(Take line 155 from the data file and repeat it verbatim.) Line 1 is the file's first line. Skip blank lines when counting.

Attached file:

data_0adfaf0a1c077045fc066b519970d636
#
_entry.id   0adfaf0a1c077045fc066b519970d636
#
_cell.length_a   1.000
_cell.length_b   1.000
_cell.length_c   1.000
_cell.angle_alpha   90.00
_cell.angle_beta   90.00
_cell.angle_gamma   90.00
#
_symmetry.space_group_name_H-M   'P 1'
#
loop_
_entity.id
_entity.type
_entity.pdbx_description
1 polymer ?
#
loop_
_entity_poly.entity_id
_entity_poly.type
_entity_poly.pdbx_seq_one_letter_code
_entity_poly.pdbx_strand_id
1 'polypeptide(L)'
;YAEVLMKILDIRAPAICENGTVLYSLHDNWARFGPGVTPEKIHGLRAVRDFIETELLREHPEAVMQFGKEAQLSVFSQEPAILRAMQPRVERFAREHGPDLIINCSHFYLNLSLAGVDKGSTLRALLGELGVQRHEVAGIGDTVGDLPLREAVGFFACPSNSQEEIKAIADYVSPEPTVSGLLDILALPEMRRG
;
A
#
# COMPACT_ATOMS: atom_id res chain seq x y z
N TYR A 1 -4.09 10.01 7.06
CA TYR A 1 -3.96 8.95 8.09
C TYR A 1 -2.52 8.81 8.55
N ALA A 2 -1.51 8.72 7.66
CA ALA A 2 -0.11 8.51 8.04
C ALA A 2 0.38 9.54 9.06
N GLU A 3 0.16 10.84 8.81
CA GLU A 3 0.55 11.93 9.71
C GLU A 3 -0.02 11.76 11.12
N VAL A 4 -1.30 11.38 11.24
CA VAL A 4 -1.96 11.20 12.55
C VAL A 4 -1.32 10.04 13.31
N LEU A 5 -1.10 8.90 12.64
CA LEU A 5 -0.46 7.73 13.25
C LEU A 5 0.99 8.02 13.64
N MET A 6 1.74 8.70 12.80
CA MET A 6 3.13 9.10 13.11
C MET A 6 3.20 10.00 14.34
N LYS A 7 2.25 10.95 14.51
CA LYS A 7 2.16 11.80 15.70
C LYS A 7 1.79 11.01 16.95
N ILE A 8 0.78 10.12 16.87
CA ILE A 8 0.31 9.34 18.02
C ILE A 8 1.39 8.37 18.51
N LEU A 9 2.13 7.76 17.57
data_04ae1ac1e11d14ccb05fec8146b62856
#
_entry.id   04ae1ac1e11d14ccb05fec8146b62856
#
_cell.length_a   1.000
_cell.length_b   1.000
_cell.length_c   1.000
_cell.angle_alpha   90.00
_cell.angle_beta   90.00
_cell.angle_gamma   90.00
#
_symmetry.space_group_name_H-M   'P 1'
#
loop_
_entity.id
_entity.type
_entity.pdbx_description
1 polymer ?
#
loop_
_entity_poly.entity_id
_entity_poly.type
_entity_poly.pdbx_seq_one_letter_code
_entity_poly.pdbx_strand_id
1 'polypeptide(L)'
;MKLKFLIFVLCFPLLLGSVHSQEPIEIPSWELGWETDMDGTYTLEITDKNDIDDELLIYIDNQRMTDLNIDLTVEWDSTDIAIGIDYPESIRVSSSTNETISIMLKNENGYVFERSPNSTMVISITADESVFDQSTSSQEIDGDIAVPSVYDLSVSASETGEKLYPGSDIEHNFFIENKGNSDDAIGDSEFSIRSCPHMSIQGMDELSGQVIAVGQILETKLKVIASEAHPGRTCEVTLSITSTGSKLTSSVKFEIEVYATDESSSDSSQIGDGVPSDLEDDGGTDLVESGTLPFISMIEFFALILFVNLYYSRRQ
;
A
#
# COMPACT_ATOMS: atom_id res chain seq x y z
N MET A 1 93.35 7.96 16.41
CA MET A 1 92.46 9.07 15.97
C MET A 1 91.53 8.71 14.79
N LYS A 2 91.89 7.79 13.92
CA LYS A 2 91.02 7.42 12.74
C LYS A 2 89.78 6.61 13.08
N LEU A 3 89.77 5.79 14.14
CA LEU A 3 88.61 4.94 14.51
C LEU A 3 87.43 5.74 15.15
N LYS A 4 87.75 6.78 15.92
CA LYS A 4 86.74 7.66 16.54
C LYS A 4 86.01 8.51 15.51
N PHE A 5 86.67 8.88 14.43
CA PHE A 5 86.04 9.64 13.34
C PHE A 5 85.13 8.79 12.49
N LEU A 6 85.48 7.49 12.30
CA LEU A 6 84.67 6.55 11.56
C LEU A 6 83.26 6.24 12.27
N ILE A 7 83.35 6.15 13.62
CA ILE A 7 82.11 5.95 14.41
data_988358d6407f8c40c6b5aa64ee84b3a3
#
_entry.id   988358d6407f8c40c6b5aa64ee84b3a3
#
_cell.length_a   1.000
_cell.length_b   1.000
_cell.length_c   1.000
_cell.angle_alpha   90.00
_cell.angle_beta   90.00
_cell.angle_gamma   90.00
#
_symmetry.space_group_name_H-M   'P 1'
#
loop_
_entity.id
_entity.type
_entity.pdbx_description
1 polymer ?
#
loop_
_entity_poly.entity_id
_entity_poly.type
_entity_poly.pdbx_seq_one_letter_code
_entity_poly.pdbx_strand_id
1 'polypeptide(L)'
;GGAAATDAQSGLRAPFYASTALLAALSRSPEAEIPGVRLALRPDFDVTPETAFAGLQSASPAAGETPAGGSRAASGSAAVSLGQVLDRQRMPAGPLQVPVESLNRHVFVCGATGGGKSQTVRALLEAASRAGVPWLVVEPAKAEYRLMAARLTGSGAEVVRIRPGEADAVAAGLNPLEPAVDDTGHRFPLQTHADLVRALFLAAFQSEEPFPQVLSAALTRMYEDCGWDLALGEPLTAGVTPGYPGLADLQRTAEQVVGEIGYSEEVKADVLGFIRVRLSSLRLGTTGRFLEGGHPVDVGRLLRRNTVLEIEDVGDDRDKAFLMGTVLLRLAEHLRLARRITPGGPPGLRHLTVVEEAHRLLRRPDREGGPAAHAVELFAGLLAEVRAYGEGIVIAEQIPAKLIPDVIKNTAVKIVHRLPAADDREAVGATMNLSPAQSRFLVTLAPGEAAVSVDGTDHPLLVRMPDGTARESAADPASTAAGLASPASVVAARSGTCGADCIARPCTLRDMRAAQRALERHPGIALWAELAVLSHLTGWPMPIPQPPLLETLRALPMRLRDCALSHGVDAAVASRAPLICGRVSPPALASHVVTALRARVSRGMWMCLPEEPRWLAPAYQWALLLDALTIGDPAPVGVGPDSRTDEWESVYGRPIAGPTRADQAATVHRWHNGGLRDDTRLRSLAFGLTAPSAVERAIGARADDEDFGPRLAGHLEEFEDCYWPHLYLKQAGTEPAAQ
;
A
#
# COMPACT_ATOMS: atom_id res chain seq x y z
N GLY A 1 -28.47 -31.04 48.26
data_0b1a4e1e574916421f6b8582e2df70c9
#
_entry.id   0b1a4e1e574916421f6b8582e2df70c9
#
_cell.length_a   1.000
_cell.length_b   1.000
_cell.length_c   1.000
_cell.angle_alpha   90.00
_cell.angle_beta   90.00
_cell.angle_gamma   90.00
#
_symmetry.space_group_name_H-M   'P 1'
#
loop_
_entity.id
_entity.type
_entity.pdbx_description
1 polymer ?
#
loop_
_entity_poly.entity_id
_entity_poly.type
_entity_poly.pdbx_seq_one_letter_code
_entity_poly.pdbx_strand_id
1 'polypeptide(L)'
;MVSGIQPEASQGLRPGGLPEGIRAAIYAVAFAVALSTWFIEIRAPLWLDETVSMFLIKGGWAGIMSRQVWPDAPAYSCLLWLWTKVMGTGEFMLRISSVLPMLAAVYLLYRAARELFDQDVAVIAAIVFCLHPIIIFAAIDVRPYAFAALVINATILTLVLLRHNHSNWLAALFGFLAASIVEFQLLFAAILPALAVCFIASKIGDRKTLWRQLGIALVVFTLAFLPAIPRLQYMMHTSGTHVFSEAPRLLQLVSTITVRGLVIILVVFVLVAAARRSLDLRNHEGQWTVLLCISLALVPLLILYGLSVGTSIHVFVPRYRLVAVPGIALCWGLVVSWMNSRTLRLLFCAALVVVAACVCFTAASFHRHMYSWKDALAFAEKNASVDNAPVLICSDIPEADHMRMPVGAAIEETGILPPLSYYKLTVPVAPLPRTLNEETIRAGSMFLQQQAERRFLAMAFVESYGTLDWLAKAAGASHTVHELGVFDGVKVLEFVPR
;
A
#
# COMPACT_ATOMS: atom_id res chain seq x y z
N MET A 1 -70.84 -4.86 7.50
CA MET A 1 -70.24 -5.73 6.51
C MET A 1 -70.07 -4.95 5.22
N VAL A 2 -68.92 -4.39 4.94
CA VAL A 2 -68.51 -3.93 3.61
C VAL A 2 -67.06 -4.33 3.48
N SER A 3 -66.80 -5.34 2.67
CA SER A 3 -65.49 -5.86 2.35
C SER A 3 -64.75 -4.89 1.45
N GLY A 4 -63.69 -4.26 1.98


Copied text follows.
#